Persons may transport fireworks from the place they were purchased to the city, town or village where their possession or use is authorized under a permit or ordinance.

Wis. Stat. § 167.10(3)(b)7. However, persons transporting fireworks may not possess them in a city, town or village without a permit from that jurisdiction if they remain there for more than 12 hours. Wis. Stat. § 167.10(3)(bm).

Penalties

A person who possesses or uses fireworks without a valid permit, or who sells fireworks to a person who does not have a valid permit, is subject to a forfeiture of up to $1,000 per violation.

A parent or guardian who allows a minor to possess or use fireworks (not including those for which no permits are required) is subject to a forfeiture of up to $1,000 per violation.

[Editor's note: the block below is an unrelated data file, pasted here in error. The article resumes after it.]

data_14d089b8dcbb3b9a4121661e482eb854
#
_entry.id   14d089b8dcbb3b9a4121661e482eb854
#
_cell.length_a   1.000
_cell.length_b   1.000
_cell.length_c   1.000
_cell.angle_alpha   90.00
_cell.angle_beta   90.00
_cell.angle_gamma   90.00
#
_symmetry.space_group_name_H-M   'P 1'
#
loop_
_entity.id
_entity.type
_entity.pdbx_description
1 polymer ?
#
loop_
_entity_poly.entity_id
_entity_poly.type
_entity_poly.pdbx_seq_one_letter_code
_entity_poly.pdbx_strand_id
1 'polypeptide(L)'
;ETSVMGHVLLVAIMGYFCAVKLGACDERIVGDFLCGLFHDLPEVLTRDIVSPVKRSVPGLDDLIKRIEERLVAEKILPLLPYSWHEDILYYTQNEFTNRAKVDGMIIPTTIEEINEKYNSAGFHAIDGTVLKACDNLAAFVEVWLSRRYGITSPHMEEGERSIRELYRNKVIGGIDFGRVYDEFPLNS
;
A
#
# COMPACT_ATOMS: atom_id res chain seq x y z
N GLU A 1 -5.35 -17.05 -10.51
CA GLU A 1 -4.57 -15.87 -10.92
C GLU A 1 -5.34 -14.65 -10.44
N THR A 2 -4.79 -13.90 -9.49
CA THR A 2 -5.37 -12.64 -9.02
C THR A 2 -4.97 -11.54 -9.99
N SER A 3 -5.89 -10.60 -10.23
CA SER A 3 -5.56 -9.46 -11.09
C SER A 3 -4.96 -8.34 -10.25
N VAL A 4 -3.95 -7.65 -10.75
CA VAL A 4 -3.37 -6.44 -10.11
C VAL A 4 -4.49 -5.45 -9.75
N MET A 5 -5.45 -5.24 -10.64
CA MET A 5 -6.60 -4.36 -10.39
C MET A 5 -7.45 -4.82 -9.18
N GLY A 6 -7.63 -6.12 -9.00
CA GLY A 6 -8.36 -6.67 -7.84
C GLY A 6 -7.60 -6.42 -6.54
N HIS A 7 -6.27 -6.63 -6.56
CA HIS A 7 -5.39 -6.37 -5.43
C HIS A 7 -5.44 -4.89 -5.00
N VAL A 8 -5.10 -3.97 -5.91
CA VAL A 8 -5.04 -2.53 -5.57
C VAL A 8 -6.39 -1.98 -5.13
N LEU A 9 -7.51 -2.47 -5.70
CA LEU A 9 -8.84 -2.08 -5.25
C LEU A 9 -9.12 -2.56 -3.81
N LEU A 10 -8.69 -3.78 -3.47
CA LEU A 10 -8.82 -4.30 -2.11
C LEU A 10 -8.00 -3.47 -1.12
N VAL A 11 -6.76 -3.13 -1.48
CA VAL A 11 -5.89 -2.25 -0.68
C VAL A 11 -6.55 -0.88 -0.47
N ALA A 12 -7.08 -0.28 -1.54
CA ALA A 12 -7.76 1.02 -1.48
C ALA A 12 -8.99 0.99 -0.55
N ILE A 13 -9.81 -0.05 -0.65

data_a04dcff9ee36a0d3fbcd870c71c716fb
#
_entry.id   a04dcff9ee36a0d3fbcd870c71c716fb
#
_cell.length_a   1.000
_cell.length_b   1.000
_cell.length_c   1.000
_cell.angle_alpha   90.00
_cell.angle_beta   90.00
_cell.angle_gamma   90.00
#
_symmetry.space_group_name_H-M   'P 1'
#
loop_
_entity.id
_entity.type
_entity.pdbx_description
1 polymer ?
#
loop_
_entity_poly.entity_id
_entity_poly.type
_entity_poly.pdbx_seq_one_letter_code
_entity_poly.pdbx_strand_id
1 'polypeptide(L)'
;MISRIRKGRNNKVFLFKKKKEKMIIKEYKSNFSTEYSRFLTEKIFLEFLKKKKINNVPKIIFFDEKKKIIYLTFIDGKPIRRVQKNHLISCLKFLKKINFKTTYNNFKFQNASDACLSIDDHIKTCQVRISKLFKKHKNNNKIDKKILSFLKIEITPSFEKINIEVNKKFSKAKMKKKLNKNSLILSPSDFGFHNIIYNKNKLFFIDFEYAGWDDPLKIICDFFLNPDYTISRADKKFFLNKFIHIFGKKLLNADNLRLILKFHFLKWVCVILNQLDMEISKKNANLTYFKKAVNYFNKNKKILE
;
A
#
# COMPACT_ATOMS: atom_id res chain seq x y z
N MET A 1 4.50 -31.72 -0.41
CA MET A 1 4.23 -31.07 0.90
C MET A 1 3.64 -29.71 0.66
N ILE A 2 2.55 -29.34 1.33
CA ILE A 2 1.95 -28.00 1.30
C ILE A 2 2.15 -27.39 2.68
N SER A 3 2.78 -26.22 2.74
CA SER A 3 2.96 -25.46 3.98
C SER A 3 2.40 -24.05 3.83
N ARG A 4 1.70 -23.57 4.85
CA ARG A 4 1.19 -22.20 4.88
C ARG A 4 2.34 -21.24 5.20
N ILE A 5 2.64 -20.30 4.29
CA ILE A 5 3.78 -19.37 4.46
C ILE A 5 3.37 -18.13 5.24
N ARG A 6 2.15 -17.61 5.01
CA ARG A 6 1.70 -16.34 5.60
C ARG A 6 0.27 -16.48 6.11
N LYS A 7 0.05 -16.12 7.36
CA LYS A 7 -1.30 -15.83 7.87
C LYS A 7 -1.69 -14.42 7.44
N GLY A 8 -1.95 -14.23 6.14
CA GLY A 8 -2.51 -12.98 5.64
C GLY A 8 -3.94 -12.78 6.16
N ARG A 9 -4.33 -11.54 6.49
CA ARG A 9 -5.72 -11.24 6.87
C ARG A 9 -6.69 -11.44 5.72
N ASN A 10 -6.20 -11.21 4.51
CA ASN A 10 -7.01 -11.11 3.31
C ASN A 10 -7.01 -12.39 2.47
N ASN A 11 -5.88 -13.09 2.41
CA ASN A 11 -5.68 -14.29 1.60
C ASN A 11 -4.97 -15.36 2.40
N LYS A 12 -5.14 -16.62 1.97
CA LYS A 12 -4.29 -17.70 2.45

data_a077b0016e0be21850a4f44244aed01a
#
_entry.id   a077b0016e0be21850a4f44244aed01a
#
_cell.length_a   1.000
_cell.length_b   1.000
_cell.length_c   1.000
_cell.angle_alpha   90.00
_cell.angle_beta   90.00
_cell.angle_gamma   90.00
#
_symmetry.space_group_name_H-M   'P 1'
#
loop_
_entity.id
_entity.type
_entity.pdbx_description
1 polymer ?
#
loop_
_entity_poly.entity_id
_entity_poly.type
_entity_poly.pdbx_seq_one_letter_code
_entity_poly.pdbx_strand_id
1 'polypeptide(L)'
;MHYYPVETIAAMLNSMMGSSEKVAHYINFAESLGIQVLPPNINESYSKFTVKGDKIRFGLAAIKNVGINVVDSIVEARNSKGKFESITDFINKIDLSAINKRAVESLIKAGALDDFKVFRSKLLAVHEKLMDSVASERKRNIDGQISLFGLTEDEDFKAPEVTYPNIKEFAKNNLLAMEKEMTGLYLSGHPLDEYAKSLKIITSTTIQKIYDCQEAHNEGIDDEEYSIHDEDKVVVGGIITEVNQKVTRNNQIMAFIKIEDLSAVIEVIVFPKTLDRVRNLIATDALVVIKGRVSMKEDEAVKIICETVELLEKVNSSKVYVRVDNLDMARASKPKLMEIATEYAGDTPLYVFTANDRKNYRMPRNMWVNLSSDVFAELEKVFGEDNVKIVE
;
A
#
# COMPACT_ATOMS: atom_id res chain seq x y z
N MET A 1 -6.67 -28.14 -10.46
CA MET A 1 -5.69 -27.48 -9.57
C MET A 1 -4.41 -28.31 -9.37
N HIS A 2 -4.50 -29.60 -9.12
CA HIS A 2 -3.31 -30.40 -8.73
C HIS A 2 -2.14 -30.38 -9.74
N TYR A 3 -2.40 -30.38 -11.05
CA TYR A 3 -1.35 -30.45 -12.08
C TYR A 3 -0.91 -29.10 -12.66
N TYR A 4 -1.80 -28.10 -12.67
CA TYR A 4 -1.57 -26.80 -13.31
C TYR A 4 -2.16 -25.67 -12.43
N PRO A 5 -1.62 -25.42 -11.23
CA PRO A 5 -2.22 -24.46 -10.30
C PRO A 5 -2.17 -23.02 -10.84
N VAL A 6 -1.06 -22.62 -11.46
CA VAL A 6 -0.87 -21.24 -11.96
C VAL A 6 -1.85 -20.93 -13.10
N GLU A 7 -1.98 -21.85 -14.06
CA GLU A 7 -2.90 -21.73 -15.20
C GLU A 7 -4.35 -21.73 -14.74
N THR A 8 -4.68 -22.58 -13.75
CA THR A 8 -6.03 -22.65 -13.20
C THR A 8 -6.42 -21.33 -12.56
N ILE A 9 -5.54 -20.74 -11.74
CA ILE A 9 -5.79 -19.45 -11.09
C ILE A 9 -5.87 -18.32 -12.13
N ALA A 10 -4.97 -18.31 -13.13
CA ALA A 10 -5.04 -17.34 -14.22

Wis. Stat. § 167.10(9)(b). Each firework illegally possessed, used or sold may be a separate violation. Wis. Stat. § 167.10(9)(c).

A city, village or town may obtain an injunction prohibiting a person from violating

Wis. Stat. § 167.10(8)(a). Violations of such an injunction are criminal misdemeanors, subject to up to 9 months in jail and a $10,000 fine. Wis. Stat. § 167.10(9)(a).
Wisconsin Fireworks Law, 2012 4
Wisconsin Fireworks Law, 2012 2

Wisconsin Department of Justice

The statutes do not give the Department of Justice direct authority to enforce the fireworks law. Enforcement responsibility and authority rest with local law enforcement and district attorneys, or municipal prosecutors in the case of local ordinance violations.